What are some of the strategies that you use in your courses to engage students?
Just about anything that’s not indecent! I mean it. If I have to, I’ll sing and dance, and I use self-deprecating humour whenever I can. On a serious note, it’s very important to me to bring the material to life, to make it relevant, topical, interesting. I want students to want to learn the material, not just because it’s intellectually stimulating, which it is, but because there are real situations behind what they’re learning, real reasons it’s in the newspapers or on YouTube. So I bring in newspaper articles, I incorporate court visits, I invite visiting lecturers, such as judges and lawyers in the field. But I also really try to get the students to participate actively in class, which is a challenge in a large enrolment class. So I’ll also use tools like clickers, the TodaysMeet website to enable students to participate by writing questions and comments, and Google Docs for groups to collaborate.
How do you evaluate your students’ learning? What kind of assessment strategies do you use?
Because I teach large enrolment classes (~75 students) without TAs, it’s a real challenge to have multiple assessments. My first task is to make the exam as meaningful an evaluation as possible while testing two types of thinking skills, vertical and horizontal. By vertical thinking I mean that set of analytical skills needed to solve complex legal problems. Horizontal thinking is making the connections—with other aspects of the course, with other courses, with what’s going on in the world. But I do try to incorporate other forms of assessment. This year, for example, I developed an assignment where a visit to the court was a mandatory part of the class. In my contracts class, I’ve also tried optional assignments for students who prefer writing essays to exams, as well as group projects and presentations, which worked very well in a class of sixty students. The amount of work that goes into setting up these exercises in large classes precludes using all of them all the time, but alternate forms of assessment are something I would like to improve on.
What is the most important thing students in your discipline learn when taking a course with you? How about students from outside your discipline?
My most important goal is to create critical thinkers within the context of becoming ethical jurists. It’s a tall order. But as I tell my students, I can’t be all-encompassing because rules change with jurisdiction and with time. So instead, I want to create in them this ability to think critically, analytically. I want to give my students tools. I don’t want to give them answers.
How do you help your students understand what research and/or scholarship is in your discipline (including findings, methodologies, etc.)?
I don’t use materials that students can just pull off the shelf. Instead, I create my own course packs, which enables me to expose students to what I think is the most important research, scholarship, and other materials available. I also use MyCourses a lot to post electronic versions of new material as it comes in. Controlling the course materials, tailoring them myself, is my best chance of exposing students to what I think are the hottest and most varied materials out there in research and scholarship.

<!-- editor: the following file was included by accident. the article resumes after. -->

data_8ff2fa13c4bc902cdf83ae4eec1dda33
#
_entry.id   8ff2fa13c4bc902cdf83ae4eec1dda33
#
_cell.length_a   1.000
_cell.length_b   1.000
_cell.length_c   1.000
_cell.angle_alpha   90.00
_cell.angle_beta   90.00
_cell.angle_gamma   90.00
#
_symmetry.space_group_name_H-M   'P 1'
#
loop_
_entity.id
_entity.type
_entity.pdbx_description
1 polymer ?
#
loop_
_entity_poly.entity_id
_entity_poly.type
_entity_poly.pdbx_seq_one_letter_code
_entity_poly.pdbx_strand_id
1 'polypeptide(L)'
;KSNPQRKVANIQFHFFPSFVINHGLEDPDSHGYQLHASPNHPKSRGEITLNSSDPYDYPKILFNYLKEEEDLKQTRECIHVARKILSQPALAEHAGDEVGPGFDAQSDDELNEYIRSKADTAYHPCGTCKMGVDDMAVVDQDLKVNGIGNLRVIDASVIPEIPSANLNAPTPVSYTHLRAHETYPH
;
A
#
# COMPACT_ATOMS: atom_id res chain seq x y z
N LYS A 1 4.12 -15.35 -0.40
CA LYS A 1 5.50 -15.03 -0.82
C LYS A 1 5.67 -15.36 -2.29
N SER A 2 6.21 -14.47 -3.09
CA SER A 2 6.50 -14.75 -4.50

What are your recommendations to new faculty members to help them develop in their teaching role?
The most important thing for young faculty is to have confidence and to exude it. It’s like parenting—you really don’t know what you’re doing, but you can’t tell the kid that, right? Any new faculty member is going to be brilliant and clearly able to do the job, but it’s still daunting to teach law students. These are smart, vocal students who have been arguing with their parents since they were ten years old! They will instantly know if you don’t have confidence. And you have to be honest if you don’t know something—admitting it actually augments the trust the students have in you anyway. The last thing I would recommend is for young colleagues to not hesitate to be mentored by other colleagues, to ask more experienced colleagues to share material or evaluation methods.
What advice do you have for undergraduate students about how to get the most out of your courses?
I’m going to give them the advice I gave my three children: “Work in class! Don’t sit there just aimlessly taking notes, and go in and out of consciousness, do your banking, write some emails…” That means preparing. I’m not naïve, I know that students aren’t able to get through every reading for every class, but at least skim it, know what the names and topics are, and you have a general idea what the prof is talking about. Be an active listener, be an active participant, have your mind fully attuned to making the connections. Preparing also means, and I tell my undergraduate students this all the time, not waiting until a week before the exam to ask, “I never really understood this. Can you explain it to me now?”
Why do you teach?
When I started Law school as a student, I never thought I was going to end up teaching law. But now, looking back, I can’t imagine having done anything else. It just feels so natural. I feel fulfilled and alive in the classroom. It gives me a buzz, it makes me excited. Two hours go by in a second! I like living in the world of ideas, and that’s what a classroom is. I like the exchange, the intellectual challenge, learning from my students. In many ways, teaching is just an offshoot of learning, and I love learning. The final thing that I will say is that, while some people simply have a vocation to teach regardless of the age group, I really like to teach university students. I have always related well to the18-25 year-old demographic. Perhaps that is why I loved being Dean of Students many years ago.
Photo by Owen Egan
I like living in the world of ideas, and that’s what a classroom is.